In an article for the New Statesman last year, Stewart Lee reflected on the dearth of right-wing stand-up comedians - something bemoaned by BBC Radio 4's commissioning editor for comedy Caroline Raphael, who is expected to make at least some attempt to represent views from across the political spectrum. Lee's argument was that they don't exist primarily because stand-up by its very nature is about taking swipes at the entrenched (right-wing) establishment and status quo. All of which makes Andrew Lawrence's recent anti-liberal outburst on Facebook all the more remarkable.
Prior to him making those comments, I'd thought of Lawrence as a not especially amusing comedian with a really fucking irritating voice. Now I think of him as a right-wing prick and a hypocrit who has the nerve to accuse certain other comics of being careerists who do and say particular things to attract attention but at the same time refuses to acknowledge that his rant will have functioned to raise his own public profile.
Dara O'Briain - the focus of much of Lawrence's ire, as the presenter of Mock The Week - is among those who have responded to the charges, branding Lawrence "bitter" and "self-delusional". (Incidentally, I wonder what Lee would make of Mock The Week being described as a bastion of left-wing critique and satire?) Lawrence has since declared he's "become the target of a witch-hunt". That, he claims (as if to counter Lee's argument), is the reason there aren't more openly right-wing comedians.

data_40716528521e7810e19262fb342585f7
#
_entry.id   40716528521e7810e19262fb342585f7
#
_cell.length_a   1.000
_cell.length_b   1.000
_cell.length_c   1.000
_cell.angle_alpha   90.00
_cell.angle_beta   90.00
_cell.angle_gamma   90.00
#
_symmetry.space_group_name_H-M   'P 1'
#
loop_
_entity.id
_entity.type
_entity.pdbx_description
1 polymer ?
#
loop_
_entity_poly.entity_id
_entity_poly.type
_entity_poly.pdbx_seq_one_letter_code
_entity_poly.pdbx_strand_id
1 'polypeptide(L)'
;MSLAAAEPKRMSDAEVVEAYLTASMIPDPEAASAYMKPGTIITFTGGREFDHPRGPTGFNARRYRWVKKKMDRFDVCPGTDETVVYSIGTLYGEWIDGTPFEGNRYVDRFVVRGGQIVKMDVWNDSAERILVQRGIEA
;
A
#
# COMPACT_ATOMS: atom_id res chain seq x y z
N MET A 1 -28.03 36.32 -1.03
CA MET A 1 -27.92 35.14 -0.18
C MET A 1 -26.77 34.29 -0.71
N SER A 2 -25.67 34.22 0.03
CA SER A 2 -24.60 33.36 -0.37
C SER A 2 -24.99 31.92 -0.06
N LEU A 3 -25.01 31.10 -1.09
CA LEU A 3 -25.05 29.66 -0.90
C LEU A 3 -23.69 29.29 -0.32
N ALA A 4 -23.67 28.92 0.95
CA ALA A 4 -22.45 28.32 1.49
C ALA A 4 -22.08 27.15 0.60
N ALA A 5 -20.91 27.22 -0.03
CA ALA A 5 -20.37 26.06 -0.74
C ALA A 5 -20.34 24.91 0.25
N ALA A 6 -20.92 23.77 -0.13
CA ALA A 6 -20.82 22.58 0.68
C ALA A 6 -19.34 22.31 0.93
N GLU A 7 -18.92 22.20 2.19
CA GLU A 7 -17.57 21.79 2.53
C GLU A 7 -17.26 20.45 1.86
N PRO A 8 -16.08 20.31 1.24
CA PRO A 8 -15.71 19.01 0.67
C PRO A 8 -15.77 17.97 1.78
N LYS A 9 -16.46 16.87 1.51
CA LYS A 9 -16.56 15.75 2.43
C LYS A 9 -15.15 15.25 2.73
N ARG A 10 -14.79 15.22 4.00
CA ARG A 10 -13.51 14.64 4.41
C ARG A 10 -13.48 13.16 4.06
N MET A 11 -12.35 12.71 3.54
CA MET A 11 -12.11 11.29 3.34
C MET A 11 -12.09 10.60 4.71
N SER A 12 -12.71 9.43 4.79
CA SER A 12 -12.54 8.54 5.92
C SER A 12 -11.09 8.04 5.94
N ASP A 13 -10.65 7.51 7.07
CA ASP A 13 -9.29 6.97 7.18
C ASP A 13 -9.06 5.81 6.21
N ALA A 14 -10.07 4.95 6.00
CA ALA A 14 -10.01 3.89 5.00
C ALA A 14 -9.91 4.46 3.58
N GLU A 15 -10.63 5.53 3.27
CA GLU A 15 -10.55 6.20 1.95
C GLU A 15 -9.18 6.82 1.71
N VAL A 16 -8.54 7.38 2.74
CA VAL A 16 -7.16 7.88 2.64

Despite all that, and beneath the sneering comments about "ethnic comedians" and "women-posing-as-comedians", the anti-immigration sentiment and the Daily Heil-esque disgust at "ever-creeping militant political correctness", Lawrence may possibly have had a point or two. For a start, many of the jokes on Mock The Week are indeed stale and unimaginative, about as easy (and as funny) as shooting fish in a barrel - the excruciatingly smug Andy Parsons is particularly guilty on this front. (Not that having a pop at political correctness is exactly earth-shakingly revolutionary in comic terms, Andrew...)
And then there's the issue of the BBC's ban on all-male panel shows - clearly something had to be done to help get more female comedians into the spotlight, but positive discrimination isn't necessarily the best solution. Interestingly, O'Briain himself objected to the BBC's decision - not to the ban per se, but to it being made public, arguing that it would make regular female panellists "suddenly look like the token woman".
The situation begs comparison with that of football, where there are currently just two black managers in the top four English divisions and where proposals are under discussion for the introduction of a version of the American NFL's Rooney Rule, which would make it compulsory for clubs to interview at least one black candidate for managerial vacancies. It's certainly a thorny issue whichever way you look at it - positive discrimination may certainly be a welcome short-term quick fix both in the world of comedy and the world of football, but it doesn't necessarily address the root causes of the disparity.